date’’—meaning that a jury could infer simply from the burning of the cross that the cross burner intended to intimidate another person. Given the Supreme Court’s careful distinction between threats and intimidation (which can be prohibited) and ‘‘mere’’ speech (which generally cannot be), could Virginia simply conclude up front that cross burning necessarily encompassed an intent to intimidate? Or was that aspect of the statute unconstitutionally ‘‘overbroad’’ by prohibiting some speech that did not encompass intimidation? And could Virginia single out cross burning as a type of symbolic expression without offending First Amendment prohibitions of viewpoint discrimination? Rod Smolla, dean of the University of Richmond School of Law and one of the nation’s foremost experts on the First Amendment, agreed to help the American Civil Liberties Union represent a Klansman accused of violating Virginia’s cross-burning statute. In this chapter, Smolla traces the course of the litigation from the initial trial to the U.S. Supreme Court and describes the legal strategy he developed to attack the Virginia statute. Smolla relates that in one of the most extraordinary moments at oral argument of the past several years, his case took an unexpected turn. Justice Clarence Thomas, the Court’s lone African American and a justice who rarely speaks at oral argument, transformed the debate by passionately reminding the Court of the ugly history of cross burning and how it was used ‘‘to terrorize a population.’’ Confronted with this extraordinary display, Smolla describes his efforts to move the argument back to a consideration of cross burning as protected symbolic speech. In the end, seven justices agreed that the Virginia statute violated the First Amendment, although they disagreed as to their reasons. Along the way, the Court reaffirmed that the First Amendment does indeed protect hateful speech.—the editors

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Cross Burning: Virginia v. Black rod smolla

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y first encounter with Virginia’s cross-burning law was in a meeting of the Virginia aclu Legal Panel. I sat in a group of about a dozen other volunteer lawyers listening as potential cases were presented to the panel for review. We were told the story of a Ku Klux Klan leader who had been arrested for burning a cross during a Ku Klux Klan rally conducted on a backwoods farm in southwestern Virginia, with the permission of a landowner. A copy of the Virginia cross-burning statute was distributed for us to read: It shall be unlawful for any person or persons, with the intent of intimidating any person or group of persons, to burn, or cause to be burned, a cross on the property of another, a highway or other public place. Any person who shall violate any provision of this section shall be guilty of a Class 6 felony. Any such burning of a cross shall be prima facie evidence of an intent to intimidate a person or group of persons.∞ I spoke up, urging the Virginia aclu to take the case. Another member of the panel, a charismatic and highly successful criminal defense lawyer in Richmond named David Baugh, who happened to be African American, went me one further. He volunteered to defend the Klansman. David had just made a powerful argument for suing police departments that engaged in racial profiling at traffic stops, in a campaign against a crime that he described as ‘‘driving while Black.’’ Now he was willing to defend a Ku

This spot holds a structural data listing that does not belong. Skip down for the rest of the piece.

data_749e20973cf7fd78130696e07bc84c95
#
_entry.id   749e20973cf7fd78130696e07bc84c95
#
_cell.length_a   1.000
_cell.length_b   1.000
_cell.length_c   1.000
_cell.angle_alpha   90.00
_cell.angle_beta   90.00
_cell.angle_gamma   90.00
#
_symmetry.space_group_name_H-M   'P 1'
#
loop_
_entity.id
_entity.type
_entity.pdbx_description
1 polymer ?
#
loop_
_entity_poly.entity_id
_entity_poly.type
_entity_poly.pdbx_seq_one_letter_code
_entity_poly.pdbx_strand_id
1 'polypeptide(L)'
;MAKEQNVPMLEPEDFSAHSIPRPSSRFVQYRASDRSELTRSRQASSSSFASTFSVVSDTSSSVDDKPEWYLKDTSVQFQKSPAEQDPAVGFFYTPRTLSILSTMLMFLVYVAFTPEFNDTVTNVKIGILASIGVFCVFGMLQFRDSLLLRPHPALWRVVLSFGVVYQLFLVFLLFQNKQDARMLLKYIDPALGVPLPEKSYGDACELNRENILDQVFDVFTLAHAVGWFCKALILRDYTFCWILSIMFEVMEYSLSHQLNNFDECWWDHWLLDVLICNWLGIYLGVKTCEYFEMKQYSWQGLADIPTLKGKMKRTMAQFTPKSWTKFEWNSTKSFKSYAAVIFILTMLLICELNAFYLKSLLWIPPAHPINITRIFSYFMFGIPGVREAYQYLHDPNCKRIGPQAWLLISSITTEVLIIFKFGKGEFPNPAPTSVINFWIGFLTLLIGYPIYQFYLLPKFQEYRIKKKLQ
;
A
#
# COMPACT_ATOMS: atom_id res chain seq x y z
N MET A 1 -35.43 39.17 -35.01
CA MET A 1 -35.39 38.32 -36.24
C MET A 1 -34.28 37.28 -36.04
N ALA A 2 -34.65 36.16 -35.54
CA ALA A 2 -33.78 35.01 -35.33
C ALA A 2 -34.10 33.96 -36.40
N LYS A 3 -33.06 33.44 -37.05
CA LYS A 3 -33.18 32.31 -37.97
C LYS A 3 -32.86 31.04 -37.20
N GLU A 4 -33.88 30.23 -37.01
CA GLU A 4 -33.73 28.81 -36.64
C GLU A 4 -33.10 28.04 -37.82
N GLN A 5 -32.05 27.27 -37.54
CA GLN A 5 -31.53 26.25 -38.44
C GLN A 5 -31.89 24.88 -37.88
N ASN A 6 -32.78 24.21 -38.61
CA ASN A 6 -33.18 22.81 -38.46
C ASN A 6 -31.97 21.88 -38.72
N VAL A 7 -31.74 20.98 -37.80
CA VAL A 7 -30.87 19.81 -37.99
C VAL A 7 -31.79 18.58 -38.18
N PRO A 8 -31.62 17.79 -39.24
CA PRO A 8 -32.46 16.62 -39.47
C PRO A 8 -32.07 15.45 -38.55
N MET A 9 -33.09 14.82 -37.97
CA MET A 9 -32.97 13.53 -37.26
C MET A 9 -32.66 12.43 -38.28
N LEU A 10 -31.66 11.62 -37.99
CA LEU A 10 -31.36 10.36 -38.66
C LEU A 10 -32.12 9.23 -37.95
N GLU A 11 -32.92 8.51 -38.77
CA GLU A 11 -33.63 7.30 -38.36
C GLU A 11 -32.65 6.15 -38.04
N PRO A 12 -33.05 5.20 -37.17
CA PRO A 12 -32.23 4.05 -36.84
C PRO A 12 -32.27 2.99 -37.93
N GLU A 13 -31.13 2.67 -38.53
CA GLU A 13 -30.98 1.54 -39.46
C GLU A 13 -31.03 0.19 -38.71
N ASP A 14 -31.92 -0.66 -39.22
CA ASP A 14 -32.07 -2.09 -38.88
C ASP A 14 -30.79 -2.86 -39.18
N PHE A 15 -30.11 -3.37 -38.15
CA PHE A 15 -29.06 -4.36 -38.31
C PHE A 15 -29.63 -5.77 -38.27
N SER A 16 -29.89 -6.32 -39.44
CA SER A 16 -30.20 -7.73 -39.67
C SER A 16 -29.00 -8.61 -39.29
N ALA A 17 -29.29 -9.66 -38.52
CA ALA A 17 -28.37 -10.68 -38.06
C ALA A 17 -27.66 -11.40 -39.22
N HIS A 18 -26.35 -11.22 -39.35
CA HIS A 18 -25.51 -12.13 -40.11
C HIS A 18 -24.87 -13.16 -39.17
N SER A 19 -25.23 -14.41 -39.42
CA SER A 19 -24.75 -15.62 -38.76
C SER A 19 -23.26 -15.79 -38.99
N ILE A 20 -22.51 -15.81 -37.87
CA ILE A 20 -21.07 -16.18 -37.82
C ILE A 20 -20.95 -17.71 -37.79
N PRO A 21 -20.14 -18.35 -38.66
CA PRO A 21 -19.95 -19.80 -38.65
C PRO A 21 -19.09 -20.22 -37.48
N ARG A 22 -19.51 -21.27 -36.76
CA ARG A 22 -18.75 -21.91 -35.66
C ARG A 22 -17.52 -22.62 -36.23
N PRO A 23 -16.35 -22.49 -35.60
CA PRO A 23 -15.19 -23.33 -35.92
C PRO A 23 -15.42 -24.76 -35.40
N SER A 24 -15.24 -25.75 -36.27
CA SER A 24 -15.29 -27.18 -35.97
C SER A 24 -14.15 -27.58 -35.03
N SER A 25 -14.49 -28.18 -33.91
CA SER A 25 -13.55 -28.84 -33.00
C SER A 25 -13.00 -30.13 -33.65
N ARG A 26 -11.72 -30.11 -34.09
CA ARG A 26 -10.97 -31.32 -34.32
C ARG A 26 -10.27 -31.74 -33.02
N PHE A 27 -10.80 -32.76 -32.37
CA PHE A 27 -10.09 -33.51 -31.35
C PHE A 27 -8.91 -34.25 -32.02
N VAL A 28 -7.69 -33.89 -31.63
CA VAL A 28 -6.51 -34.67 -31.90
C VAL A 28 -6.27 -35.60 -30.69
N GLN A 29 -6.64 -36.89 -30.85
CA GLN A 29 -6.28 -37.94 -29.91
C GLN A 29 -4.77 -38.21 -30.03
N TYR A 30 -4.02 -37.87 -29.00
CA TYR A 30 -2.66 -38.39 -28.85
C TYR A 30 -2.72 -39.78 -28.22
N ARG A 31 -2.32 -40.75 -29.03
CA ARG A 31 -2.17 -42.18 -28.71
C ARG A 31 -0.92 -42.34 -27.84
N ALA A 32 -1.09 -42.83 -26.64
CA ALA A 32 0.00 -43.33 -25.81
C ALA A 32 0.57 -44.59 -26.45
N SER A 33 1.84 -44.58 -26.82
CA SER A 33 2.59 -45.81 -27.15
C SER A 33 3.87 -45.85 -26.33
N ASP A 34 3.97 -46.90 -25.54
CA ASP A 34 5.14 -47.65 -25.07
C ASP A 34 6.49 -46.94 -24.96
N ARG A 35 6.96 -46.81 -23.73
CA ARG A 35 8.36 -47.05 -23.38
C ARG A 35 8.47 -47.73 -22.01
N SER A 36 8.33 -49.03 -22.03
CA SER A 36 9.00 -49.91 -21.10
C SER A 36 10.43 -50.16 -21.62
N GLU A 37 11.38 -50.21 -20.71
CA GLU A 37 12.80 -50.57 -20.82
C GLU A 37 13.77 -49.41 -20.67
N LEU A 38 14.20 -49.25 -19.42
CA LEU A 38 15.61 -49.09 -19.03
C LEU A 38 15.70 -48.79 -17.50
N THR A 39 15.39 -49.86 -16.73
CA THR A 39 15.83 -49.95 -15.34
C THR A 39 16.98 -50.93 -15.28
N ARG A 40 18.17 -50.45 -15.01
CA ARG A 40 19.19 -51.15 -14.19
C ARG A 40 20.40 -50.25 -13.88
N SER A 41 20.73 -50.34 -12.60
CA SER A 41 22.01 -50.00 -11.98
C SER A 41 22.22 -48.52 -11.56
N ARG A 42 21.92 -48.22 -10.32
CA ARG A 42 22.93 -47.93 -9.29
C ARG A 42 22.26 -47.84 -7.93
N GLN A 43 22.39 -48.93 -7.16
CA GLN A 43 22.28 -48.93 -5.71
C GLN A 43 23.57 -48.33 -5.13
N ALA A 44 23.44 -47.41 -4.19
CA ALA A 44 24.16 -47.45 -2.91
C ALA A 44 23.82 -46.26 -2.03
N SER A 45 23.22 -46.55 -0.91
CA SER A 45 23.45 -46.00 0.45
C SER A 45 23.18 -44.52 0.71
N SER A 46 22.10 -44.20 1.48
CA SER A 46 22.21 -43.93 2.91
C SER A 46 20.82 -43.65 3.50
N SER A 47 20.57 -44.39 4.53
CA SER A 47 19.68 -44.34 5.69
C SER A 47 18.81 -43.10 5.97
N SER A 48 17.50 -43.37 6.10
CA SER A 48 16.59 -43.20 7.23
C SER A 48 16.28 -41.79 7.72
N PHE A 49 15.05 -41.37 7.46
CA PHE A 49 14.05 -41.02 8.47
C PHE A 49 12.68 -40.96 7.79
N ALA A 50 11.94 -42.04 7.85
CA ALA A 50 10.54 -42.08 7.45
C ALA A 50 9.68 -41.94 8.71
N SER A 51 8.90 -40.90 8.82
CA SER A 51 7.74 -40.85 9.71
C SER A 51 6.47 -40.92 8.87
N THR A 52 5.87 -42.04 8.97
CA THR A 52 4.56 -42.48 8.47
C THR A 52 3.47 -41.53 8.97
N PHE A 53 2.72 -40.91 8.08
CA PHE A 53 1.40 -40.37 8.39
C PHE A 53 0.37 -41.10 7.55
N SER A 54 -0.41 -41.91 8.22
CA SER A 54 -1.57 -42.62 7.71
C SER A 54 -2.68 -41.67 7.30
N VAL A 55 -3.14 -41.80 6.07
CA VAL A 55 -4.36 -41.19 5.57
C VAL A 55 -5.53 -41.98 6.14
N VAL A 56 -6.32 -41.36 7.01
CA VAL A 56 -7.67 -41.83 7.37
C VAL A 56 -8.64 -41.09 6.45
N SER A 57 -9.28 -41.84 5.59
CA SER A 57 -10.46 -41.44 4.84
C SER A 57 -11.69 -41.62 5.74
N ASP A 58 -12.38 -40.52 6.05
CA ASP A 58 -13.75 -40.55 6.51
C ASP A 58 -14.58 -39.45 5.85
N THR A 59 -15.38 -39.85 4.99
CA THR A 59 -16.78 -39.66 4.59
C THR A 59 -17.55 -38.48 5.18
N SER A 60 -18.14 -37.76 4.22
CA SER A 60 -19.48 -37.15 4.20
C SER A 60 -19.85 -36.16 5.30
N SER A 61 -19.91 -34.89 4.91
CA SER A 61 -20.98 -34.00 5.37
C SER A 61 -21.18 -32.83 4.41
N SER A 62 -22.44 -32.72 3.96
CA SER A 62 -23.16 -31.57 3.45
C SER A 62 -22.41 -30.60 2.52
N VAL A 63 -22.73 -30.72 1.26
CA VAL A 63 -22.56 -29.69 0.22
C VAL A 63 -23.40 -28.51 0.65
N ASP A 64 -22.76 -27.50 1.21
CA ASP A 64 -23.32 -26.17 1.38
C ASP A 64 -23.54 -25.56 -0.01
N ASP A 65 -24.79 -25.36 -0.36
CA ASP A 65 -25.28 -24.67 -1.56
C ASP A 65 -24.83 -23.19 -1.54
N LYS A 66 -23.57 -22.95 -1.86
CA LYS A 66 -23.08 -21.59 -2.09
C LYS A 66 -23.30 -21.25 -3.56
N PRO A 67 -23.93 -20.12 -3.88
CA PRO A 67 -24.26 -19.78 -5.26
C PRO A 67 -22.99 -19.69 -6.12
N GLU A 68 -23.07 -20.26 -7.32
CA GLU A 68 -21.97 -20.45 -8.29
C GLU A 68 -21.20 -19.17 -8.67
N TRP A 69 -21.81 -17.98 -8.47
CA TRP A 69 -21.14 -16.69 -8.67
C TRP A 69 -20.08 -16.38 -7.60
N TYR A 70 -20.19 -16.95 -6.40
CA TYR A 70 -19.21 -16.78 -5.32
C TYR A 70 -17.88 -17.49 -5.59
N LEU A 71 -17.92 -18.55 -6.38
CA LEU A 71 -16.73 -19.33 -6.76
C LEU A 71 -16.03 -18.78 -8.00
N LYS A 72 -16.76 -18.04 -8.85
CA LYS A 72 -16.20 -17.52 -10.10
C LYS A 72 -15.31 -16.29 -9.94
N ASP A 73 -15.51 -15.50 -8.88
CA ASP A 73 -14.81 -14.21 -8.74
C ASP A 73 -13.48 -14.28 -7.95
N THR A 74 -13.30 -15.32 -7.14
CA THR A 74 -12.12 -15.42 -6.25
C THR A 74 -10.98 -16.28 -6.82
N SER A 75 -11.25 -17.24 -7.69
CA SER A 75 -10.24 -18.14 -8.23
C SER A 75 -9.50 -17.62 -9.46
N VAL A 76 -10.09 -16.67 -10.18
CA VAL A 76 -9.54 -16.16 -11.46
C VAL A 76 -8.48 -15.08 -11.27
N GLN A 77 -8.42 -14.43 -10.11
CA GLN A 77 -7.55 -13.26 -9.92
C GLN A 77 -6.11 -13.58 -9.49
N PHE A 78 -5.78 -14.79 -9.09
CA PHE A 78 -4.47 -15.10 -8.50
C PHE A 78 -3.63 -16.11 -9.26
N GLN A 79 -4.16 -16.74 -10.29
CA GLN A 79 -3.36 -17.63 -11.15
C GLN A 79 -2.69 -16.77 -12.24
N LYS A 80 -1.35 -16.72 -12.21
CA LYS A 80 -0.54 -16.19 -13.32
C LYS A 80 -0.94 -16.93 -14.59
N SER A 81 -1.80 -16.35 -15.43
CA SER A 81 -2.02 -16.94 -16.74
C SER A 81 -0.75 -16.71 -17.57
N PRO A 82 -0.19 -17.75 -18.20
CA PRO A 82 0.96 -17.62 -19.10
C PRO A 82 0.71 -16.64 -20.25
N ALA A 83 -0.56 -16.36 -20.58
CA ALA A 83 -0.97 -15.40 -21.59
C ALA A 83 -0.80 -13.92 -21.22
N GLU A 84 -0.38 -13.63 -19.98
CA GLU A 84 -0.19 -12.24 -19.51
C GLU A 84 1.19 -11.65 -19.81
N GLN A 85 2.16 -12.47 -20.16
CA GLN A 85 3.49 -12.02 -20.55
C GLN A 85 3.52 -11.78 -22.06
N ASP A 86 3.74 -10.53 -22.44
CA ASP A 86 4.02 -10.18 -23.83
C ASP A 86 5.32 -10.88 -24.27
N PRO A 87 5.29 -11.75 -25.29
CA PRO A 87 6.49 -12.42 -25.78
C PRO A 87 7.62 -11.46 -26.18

Kluxer. We joked with David about his altruism. Why did he think a Ku Klux Klan leader would ever let an African American lawyer represent him? ‘‘We probably need to let him know up front that his aclu lawyer is Black,’’ another panel member suggested. ‘‘Not fair to sandbag the guy.’’ We agreed that if he refused to be represented by a black lawyer, we would tell him we were unable to represent him. Well hell, I thought to myself, if David was willing to volunteer to represent an unsavory client to defend a constitutional principle, so would I. Okay, I told the group, if David wanted a partner, I would team with him. ‘‘David can handle the trial, and I’ll handle the appeal.’’ David chided me on this, asking me why I thought we’d even need an appeal, because he did not plan to lose the trial. ‘‘Actually,’’ I said, ‘‘we shouldn’t even need a trial. We should be able to get this case tossed on a motion. I can imagine how the argument in front of the judge will go. If I dip two sticks in kerosene and light them, setting them afire, and hold the sticks out away from my body pointing in opposite directions, I do not violate the statute. If I hold the sticks in the air, parallel to one another, I do not violate the statute. But if I move those two sticks in my hands, traversing a horizontal stick with a vertical forming the symbol of a cross, I am suddenly presumed a felon. That violates the First Amendment. It’s just that simple.’’ But it wasn’t just that simple. What initially struck me, sitting in that room, as an open-and-shut case, a straightforward First Amendment violation that would be quickly resolved without ever reaching trial, turned out to be anything but open-and-shut, straightforward, or quick. Yet it sure was interesting. The trial judge rejected our argument that the statute was unconstitutional on its face, and the case went to trial. The trial was short but powerful. The defendant was a man named Barry Elton Black. Black was a leader of the Ku Klux Klan who organized and led a Klan rally on private property in Cana, Virginia, on 22 August 1998. The rally was conducted with the permission of the landowner, who was present during the rally. The evidence presented by the Commonwealth of Virginia consisted of the testimony of three witnesses and a handful of photographs depicting the property and placement of the cross. Sheriff H. Warren Manning of Carroll County testified that when he came to work at 6:30 in the evening on 22 August, he found a message stating that the Klan was going to conduct a rally in Cana. The sheriff asked another officer, First Sergeant Richard C. Clark Jr., to join him at the scene of the rally. When Sheriff Manning arrived, he observed a sign erected on a four-by-eight sheet of plywood that read ‘‘kkk Rally.’’ The sign also had the word ‘‘private’’ on it. Wanting to get the attention of the participants, Sheriff Manning parked 154